Chris Voss, CEO, Author, Negotiation Expert, Black Swan Group

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Chris Voss, CEO, Author, Negotiation Expert, Black Swan Group

Chris Voss is CEO of the Black Swan Group and author of the national best-seller "Never Split The Difference: Negotiating As If Your Life Depended On It," which was named one of the seven best books on negotiation. A 24-year veteran of the FBI, Chris retired as the lead international kidnapping negotiator.

Drawing on his experience in high-stakes negotiations, his company specializes in solving business communication problems using hostage negotiation solutions. Their negotiation methodology focuses
on discovering the “Black Swans,” small pieces of information that have a huge effect on an outcome. Chris and his team have helped companies secure and close better deals, save money, and solve internal communication problems.

Chris has been featured in TIME, Business Insider, Entrepreneur, Inc., Fast Company, Fortune, The Washington Post, SUCCESS Magazine, Squawk Box, CNN, ABC News and more.

Grab his book Never Split the Difference: Negotiating As If Your Life Depended On It
Subscribe to The Black Swan Group’s weekly newsletter, text FBIEMPATHY send to 22828


[00:00:01] You're listening to Scaling Up Services where we speak with entrepreneurs authors business experts and thought leaders to give you the knowledge and insights you need to scale your service based business faster and easier. And now here is your host Business Coach Bruce Eckfeldt.

[00:00:20] Welcome everyone, this is Scaling Up Services, I’m Bruce Eckfeldt I’m your host and our guest today is Chris Voss and Chris is CEO and founder of The Black Swan Group. We're gonna find out a little bit more about his background and he is the author of Never Split The Difference which is one of my favorite books on negotiating and it's a little different take. I mean I'm excited to have this. I think we're gonna get some good insight and some good perspective on approaching negotiation. So with that. Chris welcome to the program.

[00:00:45] Thanks Bruce. Happy to be here. Thank you for having me on.

[00:00:48] Yeah. So what are the things I love about your book and I've got a lot of business folks business friends that talk about never split the difference. But the curious thing for me or the thing that I love about it is that is your background because you don't come out of business right you're coming out of FBI you know different a whole different world when it comes to negotiating you know in business we're trying to get you know another 2 percent on a deal. You know that's a different case than the kind of stuff you have to deal with. So what do you tell us a little bit about your background and how the book came about and then we can get into some of the concepts.

[00:01:21] Well it's true I am a recovering FBI agent.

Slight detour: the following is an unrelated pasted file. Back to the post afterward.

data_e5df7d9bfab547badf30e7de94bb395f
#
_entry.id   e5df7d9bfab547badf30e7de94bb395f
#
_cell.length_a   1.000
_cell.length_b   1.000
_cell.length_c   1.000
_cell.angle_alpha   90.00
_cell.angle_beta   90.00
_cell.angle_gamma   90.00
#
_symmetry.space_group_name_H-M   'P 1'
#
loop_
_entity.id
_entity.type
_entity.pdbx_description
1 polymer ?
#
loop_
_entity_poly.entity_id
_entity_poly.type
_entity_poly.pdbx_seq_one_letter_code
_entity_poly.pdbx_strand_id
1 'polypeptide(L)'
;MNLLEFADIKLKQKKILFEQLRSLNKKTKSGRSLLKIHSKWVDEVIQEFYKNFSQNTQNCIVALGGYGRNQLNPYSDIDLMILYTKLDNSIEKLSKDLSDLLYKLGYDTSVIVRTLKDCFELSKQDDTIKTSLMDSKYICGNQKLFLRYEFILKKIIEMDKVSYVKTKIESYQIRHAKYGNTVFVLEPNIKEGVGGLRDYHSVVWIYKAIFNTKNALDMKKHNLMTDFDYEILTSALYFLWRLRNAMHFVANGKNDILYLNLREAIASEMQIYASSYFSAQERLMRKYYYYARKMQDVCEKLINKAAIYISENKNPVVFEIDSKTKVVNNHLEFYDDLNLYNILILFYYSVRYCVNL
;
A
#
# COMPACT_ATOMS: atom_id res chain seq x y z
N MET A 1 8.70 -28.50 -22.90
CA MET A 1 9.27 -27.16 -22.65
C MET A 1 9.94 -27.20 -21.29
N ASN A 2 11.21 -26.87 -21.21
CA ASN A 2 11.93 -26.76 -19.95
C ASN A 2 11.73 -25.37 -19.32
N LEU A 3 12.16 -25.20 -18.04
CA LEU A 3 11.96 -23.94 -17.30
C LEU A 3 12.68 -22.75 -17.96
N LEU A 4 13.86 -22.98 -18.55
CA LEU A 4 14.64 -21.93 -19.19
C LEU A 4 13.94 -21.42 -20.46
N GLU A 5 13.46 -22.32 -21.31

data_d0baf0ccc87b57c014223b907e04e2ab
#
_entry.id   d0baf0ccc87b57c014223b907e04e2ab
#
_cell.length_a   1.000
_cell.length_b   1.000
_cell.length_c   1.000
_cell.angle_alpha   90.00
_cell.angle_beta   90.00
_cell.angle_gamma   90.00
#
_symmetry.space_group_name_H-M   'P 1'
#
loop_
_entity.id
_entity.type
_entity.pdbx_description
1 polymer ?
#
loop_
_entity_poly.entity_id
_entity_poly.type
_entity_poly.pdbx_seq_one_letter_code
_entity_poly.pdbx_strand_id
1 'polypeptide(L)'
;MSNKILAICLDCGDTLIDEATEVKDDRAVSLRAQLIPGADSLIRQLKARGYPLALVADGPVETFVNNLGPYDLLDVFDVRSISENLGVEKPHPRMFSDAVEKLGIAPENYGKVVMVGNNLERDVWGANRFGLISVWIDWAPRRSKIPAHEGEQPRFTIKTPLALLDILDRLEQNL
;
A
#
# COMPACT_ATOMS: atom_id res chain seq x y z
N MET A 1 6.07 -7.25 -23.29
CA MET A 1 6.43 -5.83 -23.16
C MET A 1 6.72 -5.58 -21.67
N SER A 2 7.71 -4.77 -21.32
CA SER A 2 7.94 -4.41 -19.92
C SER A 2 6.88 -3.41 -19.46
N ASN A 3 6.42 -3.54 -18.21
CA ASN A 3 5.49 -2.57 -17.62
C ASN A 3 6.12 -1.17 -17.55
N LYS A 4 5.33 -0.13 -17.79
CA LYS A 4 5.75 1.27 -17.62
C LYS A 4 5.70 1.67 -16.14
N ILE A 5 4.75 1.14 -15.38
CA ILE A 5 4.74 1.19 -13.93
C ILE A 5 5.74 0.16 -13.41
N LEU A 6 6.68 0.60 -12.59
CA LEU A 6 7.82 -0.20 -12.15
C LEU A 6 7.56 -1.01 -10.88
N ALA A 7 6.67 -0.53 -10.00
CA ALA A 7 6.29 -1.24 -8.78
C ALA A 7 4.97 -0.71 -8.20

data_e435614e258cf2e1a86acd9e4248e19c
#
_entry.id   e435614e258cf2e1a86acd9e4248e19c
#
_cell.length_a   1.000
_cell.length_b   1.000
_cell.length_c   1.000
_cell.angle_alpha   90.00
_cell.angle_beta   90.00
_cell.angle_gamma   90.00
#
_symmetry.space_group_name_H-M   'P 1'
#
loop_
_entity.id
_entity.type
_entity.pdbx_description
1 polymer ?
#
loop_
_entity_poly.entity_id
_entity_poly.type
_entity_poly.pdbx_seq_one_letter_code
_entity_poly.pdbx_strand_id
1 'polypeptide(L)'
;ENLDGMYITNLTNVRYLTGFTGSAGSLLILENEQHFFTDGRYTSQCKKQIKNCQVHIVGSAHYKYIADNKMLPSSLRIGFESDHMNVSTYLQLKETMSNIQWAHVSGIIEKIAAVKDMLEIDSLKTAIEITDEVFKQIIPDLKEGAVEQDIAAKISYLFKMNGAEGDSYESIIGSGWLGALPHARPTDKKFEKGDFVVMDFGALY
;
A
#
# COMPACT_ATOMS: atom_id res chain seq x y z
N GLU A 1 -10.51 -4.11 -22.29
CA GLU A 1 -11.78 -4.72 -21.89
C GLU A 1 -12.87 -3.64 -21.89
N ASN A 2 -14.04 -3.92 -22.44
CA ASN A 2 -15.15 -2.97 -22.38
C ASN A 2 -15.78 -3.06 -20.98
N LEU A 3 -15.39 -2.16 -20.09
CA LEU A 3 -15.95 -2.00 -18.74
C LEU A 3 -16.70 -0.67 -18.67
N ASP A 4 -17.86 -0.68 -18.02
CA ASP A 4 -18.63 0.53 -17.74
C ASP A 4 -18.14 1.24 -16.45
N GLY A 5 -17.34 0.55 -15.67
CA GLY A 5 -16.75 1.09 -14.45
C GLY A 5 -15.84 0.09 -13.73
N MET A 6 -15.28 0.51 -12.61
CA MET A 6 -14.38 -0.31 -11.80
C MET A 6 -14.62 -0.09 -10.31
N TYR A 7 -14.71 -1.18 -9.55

[00:01:25] I've been in recovery for about 11 years now.

[00:01:29] Yeah.

[00:01:30] Fbi hostage negotiator was a lead international kidnapping negotiator and really one of the big differences because there's kind of there's kind of two tools in all this negotiations. I mean there's a tactical application of empathy mercenaries empathy the empathy that Stephen Covey was really talking about so first understand the BE UNDERSTOOD WHAT DO YOU WANT TO UNDERSTAND BECAUSE YOU WANT TO BE UNDERSTOOD you're trying to get the point across. That was a fundamental basis of bank robbery hostage negotiations a barricade hostage negotiations whereas a hostage negotiator wanted to get everything and you know as a friend of mine used to say we sold jail sentences and we had by hostage negotiators the ultimate cold call.

[00:02:15] And see the thing is though we repeat customers. So we can't line of people and a lot of hostage negotiations you say whatever you want because it's a one off you're never going to see that guy again. Well that's not true.

[00:02:27] If they you know if we talked only pride in killing anybody if they didn't kill anybody there were no acts of violence and they're going to do that much time in jail they're going to get up we're going to say yeah.

[00:02:36] So we had repeat customer. Oh I see. I see. Interesting.

[00:02:40] There was there was actually a situation where one guy who had been on the run for about 10 days and committed four homicides occurred in Baltimore one of the largest manhunts in the history that city be largest manhunt when it cornered him. Baltimore County negotiators were a little limped up the phone was a little rattled and a bad guy literally said to him you're not doing a good job you're supposed to be establishing a rapport with me.

[00:03:04] This is coaching this is the the perpetrator coaching the hostage negotiator element yeah because he'd been barricaded before.